A digital photograph is made up of millions of tiny dots called pixels. For example, one camera might produce photos that are 2272 pixels wide and 1704 pixels tall (2272 x 1704). Another camera will produce an image that is 4492 x 3328. You can find out the number of megapixels by multiplying the horizontal and vertical pixels. In the first example, the camera captures about 3.9 megapixels (2272 x 1704 = 3,871,488). In the second example, the camera captures about 15 megapixels (4492 x 3328 = 14,949,376).

Computer monitor generally displays images at 72 pixels per inch. This means that our 3.8 megapixel image is going to measure about 32 inches by 24 inches when viewed on a monitor. We can determine the display size of the image by dividing the horizontal and vertical pixels by 72.

In this case, 2272 / 72 = 31.6 and 1704 / 72 = 23.7. 
Use the 72ppi standard when you want to post an image to the Internet.

But printer needs to use more pixels per inch to produce a high-quality image than our monitor does. If print a photo at 100ppi, it is not going to look like a professional print. You will be able to see grain and fuzziness, the actual pixels that make up the digital photograph. If we print at 250ppi, it increase the pixels per inch, so it reduce the size of the printed photo. Let's say you print 3.9 megapixel photo at 100ppi. This isn't high-quality, but you can print a photo that measures 22.7 by 17 inches (2272 / 100 = 22.7 and 1704 / 100 = 17).

Now you print the same photo at 250ppi. You get a great looking photo, but the print size is 9.1 by 6.8 inches (2272 / 250 = 9.1 and 1704 / 250 = 6.8).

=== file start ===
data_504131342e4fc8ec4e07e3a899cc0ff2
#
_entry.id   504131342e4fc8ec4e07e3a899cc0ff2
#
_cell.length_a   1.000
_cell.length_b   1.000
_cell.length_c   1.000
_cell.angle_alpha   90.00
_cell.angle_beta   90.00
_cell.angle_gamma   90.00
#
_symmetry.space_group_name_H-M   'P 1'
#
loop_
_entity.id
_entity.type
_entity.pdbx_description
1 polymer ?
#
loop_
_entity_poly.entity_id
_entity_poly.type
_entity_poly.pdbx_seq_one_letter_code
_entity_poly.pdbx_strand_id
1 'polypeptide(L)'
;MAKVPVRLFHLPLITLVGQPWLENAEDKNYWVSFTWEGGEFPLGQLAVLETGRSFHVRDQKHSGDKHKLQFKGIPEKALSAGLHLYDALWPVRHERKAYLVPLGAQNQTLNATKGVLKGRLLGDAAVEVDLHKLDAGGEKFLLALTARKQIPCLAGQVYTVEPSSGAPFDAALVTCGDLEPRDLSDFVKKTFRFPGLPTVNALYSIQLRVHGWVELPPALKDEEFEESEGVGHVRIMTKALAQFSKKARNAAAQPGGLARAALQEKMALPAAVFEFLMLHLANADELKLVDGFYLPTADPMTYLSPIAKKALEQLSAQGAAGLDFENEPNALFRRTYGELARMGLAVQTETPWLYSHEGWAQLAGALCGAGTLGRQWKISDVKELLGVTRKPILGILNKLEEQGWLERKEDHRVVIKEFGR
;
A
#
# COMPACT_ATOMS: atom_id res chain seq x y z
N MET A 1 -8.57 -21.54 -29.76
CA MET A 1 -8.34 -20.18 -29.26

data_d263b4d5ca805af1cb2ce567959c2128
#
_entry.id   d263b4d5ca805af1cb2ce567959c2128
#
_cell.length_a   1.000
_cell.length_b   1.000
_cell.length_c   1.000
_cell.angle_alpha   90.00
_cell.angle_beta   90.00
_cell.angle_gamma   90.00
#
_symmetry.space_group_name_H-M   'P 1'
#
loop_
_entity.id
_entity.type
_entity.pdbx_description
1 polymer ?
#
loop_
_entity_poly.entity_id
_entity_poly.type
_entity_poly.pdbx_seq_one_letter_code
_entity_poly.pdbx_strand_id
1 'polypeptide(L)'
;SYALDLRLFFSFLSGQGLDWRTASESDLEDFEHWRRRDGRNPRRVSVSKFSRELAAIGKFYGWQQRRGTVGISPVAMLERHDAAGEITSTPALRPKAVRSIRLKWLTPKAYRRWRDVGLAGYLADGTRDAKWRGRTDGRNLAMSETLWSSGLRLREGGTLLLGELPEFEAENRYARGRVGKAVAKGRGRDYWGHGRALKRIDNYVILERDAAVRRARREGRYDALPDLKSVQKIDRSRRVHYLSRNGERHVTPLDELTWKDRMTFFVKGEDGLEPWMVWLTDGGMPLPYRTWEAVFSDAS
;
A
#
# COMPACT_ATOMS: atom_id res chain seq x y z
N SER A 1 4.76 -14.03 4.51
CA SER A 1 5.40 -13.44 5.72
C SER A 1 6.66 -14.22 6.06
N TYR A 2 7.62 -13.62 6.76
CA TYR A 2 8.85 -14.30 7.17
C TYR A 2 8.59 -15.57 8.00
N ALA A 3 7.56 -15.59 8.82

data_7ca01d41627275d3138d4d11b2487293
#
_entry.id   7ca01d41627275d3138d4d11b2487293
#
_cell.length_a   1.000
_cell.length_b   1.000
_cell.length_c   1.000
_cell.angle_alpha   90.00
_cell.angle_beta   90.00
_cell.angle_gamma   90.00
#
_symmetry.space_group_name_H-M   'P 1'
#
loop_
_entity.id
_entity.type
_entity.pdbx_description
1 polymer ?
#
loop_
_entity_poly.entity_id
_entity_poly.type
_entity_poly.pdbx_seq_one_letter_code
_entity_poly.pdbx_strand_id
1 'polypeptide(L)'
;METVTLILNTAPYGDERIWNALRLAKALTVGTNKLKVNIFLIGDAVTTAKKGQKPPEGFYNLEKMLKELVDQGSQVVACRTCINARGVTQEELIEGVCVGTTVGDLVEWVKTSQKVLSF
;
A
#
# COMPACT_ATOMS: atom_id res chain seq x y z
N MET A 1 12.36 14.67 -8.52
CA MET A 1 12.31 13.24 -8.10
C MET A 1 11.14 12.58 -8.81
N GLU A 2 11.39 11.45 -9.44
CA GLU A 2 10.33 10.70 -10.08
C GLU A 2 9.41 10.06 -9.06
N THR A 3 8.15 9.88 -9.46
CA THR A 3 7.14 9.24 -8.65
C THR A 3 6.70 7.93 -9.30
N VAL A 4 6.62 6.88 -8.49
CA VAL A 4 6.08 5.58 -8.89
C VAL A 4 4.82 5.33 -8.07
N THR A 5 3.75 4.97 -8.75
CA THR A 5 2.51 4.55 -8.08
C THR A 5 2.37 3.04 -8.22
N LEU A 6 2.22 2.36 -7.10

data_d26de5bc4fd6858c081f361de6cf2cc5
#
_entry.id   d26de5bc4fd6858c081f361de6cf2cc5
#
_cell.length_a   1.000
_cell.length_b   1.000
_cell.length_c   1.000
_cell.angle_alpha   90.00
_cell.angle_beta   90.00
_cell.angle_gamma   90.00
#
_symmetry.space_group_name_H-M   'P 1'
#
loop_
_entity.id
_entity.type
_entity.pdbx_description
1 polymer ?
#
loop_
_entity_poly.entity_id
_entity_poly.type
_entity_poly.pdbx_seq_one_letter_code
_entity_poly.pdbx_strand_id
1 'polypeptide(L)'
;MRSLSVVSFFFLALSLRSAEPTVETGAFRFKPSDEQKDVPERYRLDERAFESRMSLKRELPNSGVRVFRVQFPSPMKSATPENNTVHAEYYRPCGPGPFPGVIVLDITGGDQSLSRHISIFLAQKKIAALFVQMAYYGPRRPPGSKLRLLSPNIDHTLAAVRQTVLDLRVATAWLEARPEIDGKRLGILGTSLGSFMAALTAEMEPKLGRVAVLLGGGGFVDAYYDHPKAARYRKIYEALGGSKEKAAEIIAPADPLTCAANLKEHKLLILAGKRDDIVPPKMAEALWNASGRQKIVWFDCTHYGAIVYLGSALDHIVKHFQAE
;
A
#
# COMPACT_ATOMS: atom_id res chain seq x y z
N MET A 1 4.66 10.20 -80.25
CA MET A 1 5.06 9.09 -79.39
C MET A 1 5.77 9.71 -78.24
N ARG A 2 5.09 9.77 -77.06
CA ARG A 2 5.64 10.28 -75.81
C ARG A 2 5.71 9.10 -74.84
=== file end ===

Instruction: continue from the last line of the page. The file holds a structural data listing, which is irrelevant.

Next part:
Hope you enjoyed little bit maths that we did above but hold on ... Now screens are changed ..

iOS devices measure density in PPI (pixels per inch) and Android in DPI (dots per inch). The more pixels or dots you fit in one square inch on a screen, the higher the density and resolution of it.
The original iPhones and iPads had a screen density that was classified as non-retina. The current generation of iOS devices sport higher density displays referred to as retina. Android devices have evolved from low density, ldpi, all the way to extra high density, xhdpi.

There are five widely used densities across iOS and Android devices, which fall into four progressively larger groups:

  1. non-retina (iOS) and mdpi (Android)
  2. hdpi (Android)
  3. retina (iOS)
  4. xhdpi (Android)

Scaling the UI elements of your design and understanding how an asset at one density would scale to another can be confusing at times.

According to the official Android “Supporting Multiple Screens” documentation:

  • xhdpi = 320dpi
  • hdpi = 240dpi
  • mdpi = 160dpi
  • ldpi = 120dpi
  • Retina iPhones = 326dpi (roughly equivalent to xhdpi)
  • Retina iPads = 264dpi (roughly equivalent to hdpi)

See more details here.

So we have seen here some basic ABC about images pixels, ppi and dpi. So image can be render with diff resolutions in diff screen density. 

Will back with more details about responsive image rendering with all possible options. Till then enjoy reading and happy learning !!!